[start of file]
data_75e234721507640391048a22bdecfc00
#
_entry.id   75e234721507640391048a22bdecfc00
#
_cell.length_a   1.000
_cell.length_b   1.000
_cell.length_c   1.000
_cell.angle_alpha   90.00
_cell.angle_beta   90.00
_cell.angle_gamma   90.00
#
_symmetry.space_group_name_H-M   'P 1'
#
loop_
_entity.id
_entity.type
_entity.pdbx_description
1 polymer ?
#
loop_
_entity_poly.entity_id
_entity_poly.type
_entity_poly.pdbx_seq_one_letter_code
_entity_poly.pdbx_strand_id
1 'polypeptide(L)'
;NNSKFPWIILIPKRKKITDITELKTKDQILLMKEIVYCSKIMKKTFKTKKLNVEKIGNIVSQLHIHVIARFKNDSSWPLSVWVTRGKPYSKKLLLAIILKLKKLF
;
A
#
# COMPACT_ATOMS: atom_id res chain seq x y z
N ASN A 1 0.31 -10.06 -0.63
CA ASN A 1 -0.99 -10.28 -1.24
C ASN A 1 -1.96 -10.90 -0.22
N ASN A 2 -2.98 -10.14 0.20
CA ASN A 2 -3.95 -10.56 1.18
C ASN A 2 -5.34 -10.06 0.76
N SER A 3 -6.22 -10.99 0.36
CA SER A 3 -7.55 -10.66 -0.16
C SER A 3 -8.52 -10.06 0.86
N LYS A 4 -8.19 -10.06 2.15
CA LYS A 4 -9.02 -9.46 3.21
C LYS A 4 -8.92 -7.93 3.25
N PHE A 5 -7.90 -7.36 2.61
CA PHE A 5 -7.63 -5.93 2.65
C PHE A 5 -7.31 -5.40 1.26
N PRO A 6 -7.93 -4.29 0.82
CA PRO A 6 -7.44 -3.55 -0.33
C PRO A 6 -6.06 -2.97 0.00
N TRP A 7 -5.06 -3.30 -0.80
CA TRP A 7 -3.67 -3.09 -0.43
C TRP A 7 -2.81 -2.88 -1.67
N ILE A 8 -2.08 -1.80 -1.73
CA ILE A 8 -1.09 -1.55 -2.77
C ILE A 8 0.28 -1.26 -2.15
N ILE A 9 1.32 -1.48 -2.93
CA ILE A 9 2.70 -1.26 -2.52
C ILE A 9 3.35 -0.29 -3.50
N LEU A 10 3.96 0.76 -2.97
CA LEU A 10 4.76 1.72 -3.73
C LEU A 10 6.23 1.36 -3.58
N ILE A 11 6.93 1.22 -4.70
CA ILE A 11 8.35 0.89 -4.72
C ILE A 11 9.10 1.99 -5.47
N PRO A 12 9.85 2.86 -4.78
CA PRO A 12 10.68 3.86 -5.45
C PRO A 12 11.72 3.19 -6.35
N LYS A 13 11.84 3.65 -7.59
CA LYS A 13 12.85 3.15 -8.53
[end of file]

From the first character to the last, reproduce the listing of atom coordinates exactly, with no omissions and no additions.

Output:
data_75e234721507640391048a22bdecfc00
#
_entry.id   75e234721507640391048a22bdecfc00
#
_cell.length_a   1.000
_cell.length_b   1.000
_cell.length_c   1.000
_cell.angle_alpha   90.00
_cell.angle_beta   90.00
_cell.angle_gamma   90.00
#
_symmetry.space_group_name_H-M   'P 1'
#
loop_
_entity.id
_entity.type
_entity.pdbx_description
1 polymer ?
#
loop_
_entity_poly.entity_id
_entity_poly.type
_entity_poly.pdbx_seq_one_letter_code
_entity_poly.pdbx_strand_id
1 'polypeptide(L)'
;NNSKFPWIILIPKRKKITDITELKTKDQILLMKEIVYCSKIMKKTFKTKKLNVEKIGNIVSQLHIHVIARFKNDSSWPLSVWVTRGKPYSKKLLLAIILKLKKLF
;
A
#
# COMPACT_ATOMS: atom_id res chain seq x y z
N ASN A 1 0.31 -10.06 -0.63
CA ASN A 1 -0.99 -10.28 -1.24
C ASN A 1 -1.96 -10.90 -0.22
N ASN A 2 -2.98 -10.14 0.20
CA ASN A 2 -3.95 -10.56 1.18
C ASN A 2 -5.34 -10.06 0.76
N SER A 3 -6.22 -10.99 0.36
CA SER A 3 -7.55 -10.66 -0.16
C SER A 3 -8.52 -10.06 0.86
N LYS A 4 -8.19 -10.06 2.15
CA LYS A 4 -9.02 -9.46 3.21
C LYS A 4 -8.92 -7.93 3.25
N PHE A 5 -7.90 -7.36 2.61
CA PHE A 5 -7.63 -5.93 2.65
C PHE A 5 -7.31 -5.40 1.26
N PRO A 6 -7.93 -4.29 0.82
CA PRO A 6 -7.44 -3.55 -0.33
C PRO A 6 -6.06 -2.97 0.00
N TRP A 7 -5.06 -3.30 -0.80
CA TRP A 7 -3.67 -3.09 -0.43
C TRP A 7 -2.81 -2.88 -1.67
N ILE A 8 -2.08 -1.80 -1.73
CA ILE A 8 -1.09 -1.55 -2.77
C ILE A 8 0.28 -1.26 -2.15
N ILE A 9 1.32 -1.48 -2.93
CA ILE A 9 2.70 -1.26 -2.52
C ILE A 9 3.35 -0.29 -3.50
N LEU A 10 3.96 0.76 -2.97
CA LEU A 10 4.76 1.72 -3.73
C LEU A 10 6.23 1.36 -3.58
N ILE A 11 6.93 1.22 -4.70
CA ILE A 11 8.35 0.89 -4.72
C ILE A 11 9.10 1.99 -5.47
N PRO A 12 9.85 2.86 -4.78
CA PRO A 12 10.68 3.86 -5.45
C PRO A 12 11.72 3.19 -6.35
N LYS A 13 11.84 3.65 -7.59
CA LYS A 13 12.85 3.15 -8.53